New alert on sheep worrying
Police have launched a month-long campaign to urge dog owners to keep their pets on leads to prevent sheepworrying.
The campaign is highlighting the devastating effects of livestockworrying and coincides with a rise in sheep attacked by dogs during November, when the animals are brought down to low-lying pasture where more people exercise their dogs or dogs are allowed to roam free.
Dogs chasing sheep can cause serious damage or injury. Even if the dog does not catch them, the stress caused can kill sheep. In some circumstances farmers are legally entitled to shoot dogs if they are endangering their livestock.
The Scottish Partnership Against Rural Crime, which includes Police Scotland, the National Farmers’ Union of Scotland and Scottish Land and Estates, is working with Scottish Natural Heritage, the Kennel Club and the National Sheep Association (Scotland) to promote responsible dog walking in the countryside.
Inspector Jane Donaldson said: “Rural dog owners and those who choose to exercise their dogs in the countryside must ensure they are under control at all times and try to avoid going into fields where livestock is grazing.
“The worrying of sheep and other livestock by dogs not only has an obvious financial and emotional impact on farmers when their animals are killed or injured but also has an effect on the animals themselves, their productivity and welfare.
“We are encouraging farmers and landowners to engage with dog walkers and to help keep them informed by putting up signs on gateways and on key roads and paths alerting them to the presence of sheep and other livestock in their fields and suggesting alternative routes.”
Gemma Cooper from NFU Scotland said: “At this time of year there is an increased likelihood of dog walkers in particular coming into contact with sheep and other livestock. Livestock worrying in any form is unacceptable and we cannot shy away from the fact that there have been a number of unfortunate instances where dogs caught in the process of worrying livestock have been shot by farmers.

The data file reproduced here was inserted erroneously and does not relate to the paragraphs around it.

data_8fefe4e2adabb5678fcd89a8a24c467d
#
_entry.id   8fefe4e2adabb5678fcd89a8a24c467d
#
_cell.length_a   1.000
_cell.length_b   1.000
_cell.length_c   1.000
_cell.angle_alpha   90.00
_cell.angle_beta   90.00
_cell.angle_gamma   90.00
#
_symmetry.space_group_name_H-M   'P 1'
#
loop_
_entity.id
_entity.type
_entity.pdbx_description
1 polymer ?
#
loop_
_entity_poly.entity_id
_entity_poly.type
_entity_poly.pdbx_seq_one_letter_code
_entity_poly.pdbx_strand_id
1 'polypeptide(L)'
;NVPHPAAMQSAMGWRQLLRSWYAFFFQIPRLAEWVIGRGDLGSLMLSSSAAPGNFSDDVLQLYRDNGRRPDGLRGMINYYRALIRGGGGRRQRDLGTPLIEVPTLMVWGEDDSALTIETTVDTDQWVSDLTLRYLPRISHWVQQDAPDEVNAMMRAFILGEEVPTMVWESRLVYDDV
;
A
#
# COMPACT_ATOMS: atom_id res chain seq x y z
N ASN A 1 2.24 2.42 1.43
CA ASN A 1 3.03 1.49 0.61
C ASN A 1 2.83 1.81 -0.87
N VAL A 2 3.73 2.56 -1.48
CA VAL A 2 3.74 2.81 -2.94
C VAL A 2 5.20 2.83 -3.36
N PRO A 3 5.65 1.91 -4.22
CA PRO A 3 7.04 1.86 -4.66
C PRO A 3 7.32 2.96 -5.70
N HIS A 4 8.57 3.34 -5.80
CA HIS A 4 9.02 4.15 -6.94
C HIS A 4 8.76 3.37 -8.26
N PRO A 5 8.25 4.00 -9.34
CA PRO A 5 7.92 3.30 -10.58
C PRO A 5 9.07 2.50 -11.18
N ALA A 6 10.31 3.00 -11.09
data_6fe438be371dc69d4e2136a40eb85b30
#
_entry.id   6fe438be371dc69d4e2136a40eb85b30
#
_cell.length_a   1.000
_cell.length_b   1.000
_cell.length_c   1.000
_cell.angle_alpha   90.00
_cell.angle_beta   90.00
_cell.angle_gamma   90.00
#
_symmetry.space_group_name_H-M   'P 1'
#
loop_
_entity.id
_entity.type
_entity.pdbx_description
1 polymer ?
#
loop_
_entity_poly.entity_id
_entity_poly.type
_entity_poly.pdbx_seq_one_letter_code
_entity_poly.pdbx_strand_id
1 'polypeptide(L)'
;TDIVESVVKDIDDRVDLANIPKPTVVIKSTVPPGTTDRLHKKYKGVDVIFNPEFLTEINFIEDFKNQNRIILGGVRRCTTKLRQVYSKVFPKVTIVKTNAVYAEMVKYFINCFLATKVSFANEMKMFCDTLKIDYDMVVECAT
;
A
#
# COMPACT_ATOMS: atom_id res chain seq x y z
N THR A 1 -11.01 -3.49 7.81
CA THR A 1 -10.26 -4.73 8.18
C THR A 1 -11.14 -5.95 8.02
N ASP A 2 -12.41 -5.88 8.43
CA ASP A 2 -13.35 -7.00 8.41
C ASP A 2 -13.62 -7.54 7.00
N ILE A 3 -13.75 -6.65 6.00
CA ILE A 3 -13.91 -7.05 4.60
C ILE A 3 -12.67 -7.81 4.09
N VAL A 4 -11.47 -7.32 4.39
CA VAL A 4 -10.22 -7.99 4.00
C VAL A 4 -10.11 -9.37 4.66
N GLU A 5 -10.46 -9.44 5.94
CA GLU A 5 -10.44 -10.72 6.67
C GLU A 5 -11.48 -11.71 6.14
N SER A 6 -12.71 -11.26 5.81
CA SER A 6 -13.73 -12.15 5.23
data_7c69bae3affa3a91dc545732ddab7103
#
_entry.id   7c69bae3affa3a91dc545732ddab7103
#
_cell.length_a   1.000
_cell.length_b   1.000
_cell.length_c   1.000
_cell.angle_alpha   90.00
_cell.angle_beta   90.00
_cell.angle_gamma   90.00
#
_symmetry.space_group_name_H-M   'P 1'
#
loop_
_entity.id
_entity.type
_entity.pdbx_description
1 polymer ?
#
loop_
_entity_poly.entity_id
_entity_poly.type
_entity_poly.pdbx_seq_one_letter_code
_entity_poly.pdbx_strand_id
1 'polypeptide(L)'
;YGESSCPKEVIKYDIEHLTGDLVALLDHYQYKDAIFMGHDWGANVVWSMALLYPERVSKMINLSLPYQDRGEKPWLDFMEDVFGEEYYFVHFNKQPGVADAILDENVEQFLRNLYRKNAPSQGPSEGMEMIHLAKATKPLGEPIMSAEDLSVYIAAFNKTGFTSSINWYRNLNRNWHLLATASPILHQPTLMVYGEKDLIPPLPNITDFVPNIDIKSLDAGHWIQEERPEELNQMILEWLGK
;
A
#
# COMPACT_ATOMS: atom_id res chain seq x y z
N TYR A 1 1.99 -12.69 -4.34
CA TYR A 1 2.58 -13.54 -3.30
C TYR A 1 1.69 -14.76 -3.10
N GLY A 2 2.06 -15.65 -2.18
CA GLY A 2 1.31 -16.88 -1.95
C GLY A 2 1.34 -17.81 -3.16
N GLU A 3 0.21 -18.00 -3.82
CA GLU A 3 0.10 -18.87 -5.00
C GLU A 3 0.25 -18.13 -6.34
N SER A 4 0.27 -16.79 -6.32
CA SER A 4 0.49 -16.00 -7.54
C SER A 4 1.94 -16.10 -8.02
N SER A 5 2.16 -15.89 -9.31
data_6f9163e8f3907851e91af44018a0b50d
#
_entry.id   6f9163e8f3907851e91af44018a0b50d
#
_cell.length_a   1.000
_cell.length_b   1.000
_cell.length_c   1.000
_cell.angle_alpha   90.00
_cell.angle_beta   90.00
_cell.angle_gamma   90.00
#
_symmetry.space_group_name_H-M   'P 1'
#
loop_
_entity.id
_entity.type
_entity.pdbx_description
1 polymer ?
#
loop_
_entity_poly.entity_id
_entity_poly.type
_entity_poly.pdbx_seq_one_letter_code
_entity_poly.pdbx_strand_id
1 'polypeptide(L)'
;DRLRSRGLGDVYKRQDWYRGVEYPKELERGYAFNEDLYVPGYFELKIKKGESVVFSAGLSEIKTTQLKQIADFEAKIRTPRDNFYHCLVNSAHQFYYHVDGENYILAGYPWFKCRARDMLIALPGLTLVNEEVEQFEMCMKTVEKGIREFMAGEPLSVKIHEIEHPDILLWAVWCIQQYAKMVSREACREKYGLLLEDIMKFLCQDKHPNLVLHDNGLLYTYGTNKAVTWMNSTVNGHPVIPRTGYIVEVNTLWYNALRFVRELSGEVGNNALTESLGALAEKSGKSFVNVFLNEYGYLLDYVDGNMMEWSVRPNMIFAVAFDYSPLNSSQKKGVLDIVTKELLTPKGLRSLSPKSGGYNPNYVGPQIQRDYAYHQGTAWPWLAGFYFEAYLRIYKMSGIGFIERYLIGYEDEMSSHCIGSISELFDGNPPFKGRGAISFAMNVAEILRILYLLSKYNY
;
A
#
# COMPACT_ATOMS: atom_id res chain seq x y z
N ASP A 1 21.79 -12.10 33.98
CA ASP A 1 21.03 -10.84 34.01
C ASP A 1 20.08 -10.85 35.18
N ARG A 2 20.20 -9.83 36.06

“The public must ensure that dogs in the countryside are kept on a lead or under close control.
“Failure to do this can result in devastating consequences for both the farmer and the dog owner.
“We are also aware of a number of recent cases where sanctions handed to irresponsible dog owners have been increasingly hefty and this is something NFUS will continue to press for.”
Caroline Kisko from the Kennel Club said: “Research shows the main cause of sheep worrying is people allowing their dogs to stray.
“Such irresponsible ownership needlessly puts dogs’ lives at risk, as well as farm animals and wildlife.
“We encourage the responsible majority of dog owners to report strays and support local councils in targeting the irresponsible minority at an early stage using dog control notices.”
Anyone who sees livestock worrying should call police on 101.